So Sad to Fall in Battle by Kumiko Kakehashi (IBC Publishing)

I was very impressed when director Clint Eastwood made his two movies about the Battle of Iwo Jima. One was seen through the eyes of the American soldiers, based on the book Flags of Our Fathers by James Bradley. However, I was even more impressed with Eastwood's portrayal of the Japanese soldiers as seen through their eyes for his film Letters from Iwo Jima. In the movie, it shows that a lot of letters were found on the island after the war. However, before the American invasion, the Japanese soldiers had sent many letters home. Author Kumiko Kakehashi wrote this book based on survivors’ testimonies, families of the survivors, and also on the letters that the families gave the author access to.

Most Americans will be familiar with the iconic photograph of the six Marines raising the American flag on Mount Suribachi which also won the Pulitzer Prize. What most Americans probably don't know is that the U.S. Military thought the capturing of the island would only take no more than five days. But it was not as easy as they first thought.

Much of the book centers around the letters written by the commander of the Japanese forces, General Tadamichi Kuribayashi. Unlike other commanders, he did not believe in the Japanese strategy of a beach landing assault, as he had already seen the results in Guam and Saipan and other places and knew it would be futile. In fact, in his letters, he was already resigned to losing the island, but not after putting up a fight until the death of every soldier.

What makes this different about other books about the Battle of Iwo Jima, is how human the general and his men were when sending letters home to their families. Kuribayashi, as a general, managed to write a few lines criticizing the war and his superiors which went against the grain of the times and even managed to pass some of the Japanese censors.

When reading the letters from the General to his wife and children, it's almost hard to picture this nice family man commanding over 20,000 soldiers to defend a small island in the Pacific from a nation with a far superior force. He writes to his wife about the smallest details: how she should not send him anything, or how to fix a draft on the floorboard of their home, complete with pictures on how to do so.

We learn how Kuribayashi motivated his soldiers to defend the island at any costs. We know this from the letters that were found or shared by survivors and the survivors’ families. We know they defended the island to the best of their ability, hoping to delay or to try to change the mind of the American army in invading their homeland. Another truth we learn about Lt. General Tadamichi Kuribayashi is that he was a great strategist and a thorn in the American force’s side. What was to be a five day mission lasted for more than thirty, and came with the high cost of casualties. For American and Japanese soldiers alike, the Battle of Iwo Jima can really be considered a living hell. For those of us who don't know war, this can be an eye-opener that war should never  be glamorized.~Ernie Hoyt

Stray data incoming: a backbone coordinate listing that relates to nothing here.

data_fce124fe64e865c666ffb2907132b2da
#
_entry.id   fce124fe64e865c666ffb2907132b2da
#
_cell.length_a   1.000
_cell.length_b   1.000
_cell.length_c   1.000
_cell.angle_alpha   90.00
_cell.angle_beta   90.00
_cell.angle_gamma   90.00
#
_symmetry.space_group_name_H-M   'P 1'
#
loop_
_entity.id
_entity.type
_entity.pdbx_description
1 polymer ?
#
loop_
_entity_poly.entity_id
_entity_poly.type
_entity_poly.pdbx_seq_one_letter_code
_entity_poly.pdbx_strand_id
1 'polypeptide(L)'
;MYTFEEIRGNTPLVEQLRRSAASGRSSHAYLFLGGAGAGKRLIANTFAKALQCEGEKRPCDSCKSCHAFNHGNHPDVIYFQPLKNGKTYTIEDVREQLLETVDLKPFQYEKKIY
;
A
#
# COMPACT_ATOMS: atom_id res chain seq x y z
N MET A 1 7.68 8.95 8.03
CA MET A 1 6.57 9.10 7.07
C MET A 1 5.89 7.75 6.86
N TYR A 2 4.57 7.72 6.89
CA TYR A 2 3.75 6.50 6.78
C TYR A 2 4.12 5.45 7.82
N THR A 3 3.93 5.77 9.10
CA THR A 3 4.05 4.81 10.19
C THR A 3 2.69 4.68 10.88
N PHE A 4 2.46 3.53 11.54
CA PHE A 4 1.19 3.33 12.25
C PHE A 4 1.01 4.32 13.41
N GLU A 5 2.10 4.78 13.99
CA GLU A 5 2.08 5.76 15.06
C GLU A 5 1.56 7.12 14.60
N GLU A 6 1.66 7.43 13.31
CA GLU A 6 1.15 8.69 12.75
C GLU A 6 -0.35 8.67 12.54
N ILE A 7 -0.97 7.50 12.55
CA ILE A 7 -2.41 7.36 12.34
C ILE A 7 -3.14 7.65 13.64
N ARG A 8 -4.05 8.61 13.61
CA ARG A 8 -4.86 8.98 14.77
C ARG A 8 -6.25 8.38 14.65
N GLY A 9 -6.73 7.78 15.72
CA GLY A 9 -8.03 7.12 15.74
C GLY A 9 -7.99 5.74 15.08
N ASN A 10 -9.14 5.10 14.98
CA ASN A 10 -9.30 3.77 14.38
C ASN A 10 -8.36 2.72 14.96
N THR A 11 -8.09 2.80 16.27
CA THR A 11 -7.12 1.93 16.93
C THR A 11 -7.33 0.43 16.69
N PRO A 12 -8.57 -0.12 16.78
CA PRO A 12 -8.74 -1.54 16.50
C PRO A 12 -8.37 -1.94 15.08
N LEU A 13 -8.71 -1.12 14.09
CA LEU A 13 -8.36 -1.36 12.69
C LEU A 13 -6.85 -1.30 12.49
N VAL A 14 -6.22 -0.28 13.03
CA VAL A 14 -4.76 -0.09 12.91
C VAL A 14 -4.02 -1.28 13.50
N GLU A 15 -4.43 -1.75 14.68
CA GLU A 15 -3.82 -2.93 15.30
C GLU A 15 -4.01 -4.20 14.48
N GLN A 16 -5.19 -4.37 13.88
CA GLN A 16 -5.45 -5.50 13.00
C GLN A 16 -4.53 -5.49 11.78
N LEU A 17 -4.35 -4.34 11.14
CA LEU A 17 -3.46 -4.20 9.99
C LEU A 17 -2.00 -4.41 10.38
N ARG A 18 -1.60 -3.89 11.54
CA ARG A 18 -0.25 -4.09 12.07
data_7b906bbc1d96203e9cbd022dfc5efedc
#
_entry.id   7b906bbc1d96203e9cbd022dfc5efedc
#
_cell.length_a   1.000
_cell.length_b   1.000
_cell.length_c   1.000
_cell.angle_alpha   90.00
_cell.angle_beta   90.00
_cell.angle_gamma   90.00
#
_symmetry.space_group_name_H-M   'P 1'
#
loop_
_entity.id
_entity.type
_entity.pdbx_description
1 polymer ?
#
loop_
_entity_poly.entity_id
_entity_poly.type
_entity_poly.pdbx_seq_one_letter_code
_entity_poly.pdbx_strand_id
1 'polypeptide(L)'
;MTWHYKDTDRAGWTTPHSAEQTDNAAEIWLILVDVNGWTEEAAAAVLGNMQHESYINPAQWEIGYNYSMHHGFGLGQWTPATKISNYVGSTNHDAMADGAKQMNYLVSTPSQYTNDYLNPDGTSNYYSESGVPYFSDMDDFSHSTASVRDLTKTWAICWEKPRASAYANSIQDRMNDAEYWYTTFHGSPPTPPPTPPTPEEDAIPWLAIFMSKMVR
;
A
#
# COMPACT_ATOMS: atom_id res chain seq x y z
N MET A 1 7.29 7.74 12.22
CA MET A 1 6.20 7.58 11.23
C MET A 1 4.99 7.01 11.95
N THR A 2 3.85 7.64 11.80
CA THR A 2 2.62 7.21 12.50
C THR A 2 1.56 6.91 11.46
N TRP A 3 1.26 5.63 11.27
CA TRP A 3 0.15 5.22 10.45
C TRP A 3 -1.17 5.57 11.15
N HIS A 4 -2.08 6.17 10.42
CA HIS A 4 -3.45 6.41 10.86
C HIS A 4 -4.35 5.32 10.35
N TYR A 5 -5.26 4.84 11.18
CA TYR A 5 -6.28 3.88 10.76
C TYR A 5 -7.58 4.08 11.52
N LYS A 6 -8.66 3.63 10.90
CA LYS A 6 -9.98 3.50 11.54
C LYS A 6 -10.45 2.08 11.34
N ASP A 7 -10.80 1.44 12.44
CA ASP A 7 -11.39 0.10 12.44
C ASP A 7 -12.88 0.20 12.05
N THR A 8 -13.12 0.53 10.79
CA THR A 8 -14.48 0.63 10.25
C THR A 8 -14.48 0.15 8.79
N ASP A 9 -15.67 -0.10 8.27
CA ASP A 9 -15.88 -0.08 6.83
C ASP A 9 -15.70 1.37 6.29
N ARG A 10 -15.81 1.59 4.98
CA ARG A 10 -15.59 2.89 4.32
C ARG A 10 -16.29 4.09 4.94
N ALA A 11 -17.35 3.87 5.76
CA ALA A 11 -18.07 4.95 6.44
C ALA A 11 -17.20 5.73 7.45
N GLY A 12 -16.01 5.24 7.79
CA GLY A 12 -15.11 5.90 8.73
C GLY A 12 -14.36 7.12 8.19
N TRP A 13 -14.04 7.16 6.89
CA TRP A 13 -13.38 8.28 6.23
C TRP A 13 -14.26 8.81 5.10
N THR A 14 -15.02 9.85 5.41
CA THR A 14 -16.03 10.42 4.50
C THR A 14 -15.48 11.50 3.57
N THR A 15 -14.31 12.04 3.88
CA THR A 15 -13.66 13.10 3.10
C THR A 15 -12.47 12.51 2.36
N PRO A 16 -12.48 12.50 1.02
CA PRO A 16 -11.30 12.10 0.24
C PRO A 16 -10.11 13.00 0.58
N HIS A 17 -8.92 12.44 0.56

おもしろい! 進化のふしき 「ざんねんないきもの辞典」 今泉忠明 (監修者) Encyclopedia of the World's Most Unfortunate Animals edited by Tadaaki Imaizumi

Sometimes I love to challenge myself to read a book in the language of my adopted country – Japanese. Although it takes me a while to finish, I find that it helps me improve my vocabulary and my comprehension. Recently I picked up a book titled Zannen na Ikimono Jiten. Zannen can be translated as “too bad”, or “unfortunate”. Ikimono directly translates to “things that are alive”, thus “animals” and jiten translates to “encyclopedia”. The English title would be The Encyclopedia of the World's Most Unfortunate Animals.

My wife, who is not an avid reader, was also interested in reading this book. Upon its release, it shot up the Japanese bestseller lists in a very short amount of time and is enjoyed by both children and adults. The writing is easy to understand,  incorporating a lot of humor, and the book is filled with cute illustrations.

The book is separated into four parts. The first part gives a little history about evolution, how animals have evolved or changed to survive as a species. One of the examples given is the giraffe.

One of their ancestors was born with long legs which helped them run away from predators. But the giraffe with long legs had a hard time drinking water and once again became easy prey for the carnivores. Then, another one of their ancestors was born with an extremely long neck. This made drinking water easier and the species survived.

The second part talks about how many of the animals have evolved. There were many that evolved in a most unfortunate way or at least, we as humans, may find strange. Did you ever wonder why hippos spend most of their time in the water? As large as they are, the skin of the hippo is quite sensitive, even more so than a human baby. They can get sunburnt just by standing out under the sun. Or did you know that the brain of an ostrich is smaller than its eyeballs? Or the tuatara (a type of lizard), which has a third eye on its forehead, but can not see out of it clearly – most unfortunate!

Part Three explains how some unfortunate animals evolved to stay alive. For example, the stinkier a skunk is, the higher its probability of finding a mate. Or how about the sea cucumber that spits out its intestines to protect itself from being eaten by larger fish? The sea cucumber has the ability to regenerate its innards – a most unfortunate way of staying alive.

And finally we have a section about the unfortunate abilities of various animals. For example, consider the stink bug whose own smell can be so overpowering, that it will faint from its own odor. Or a flea which has the ability to jump very high, however cannot stand on its own feet – most unfortunate.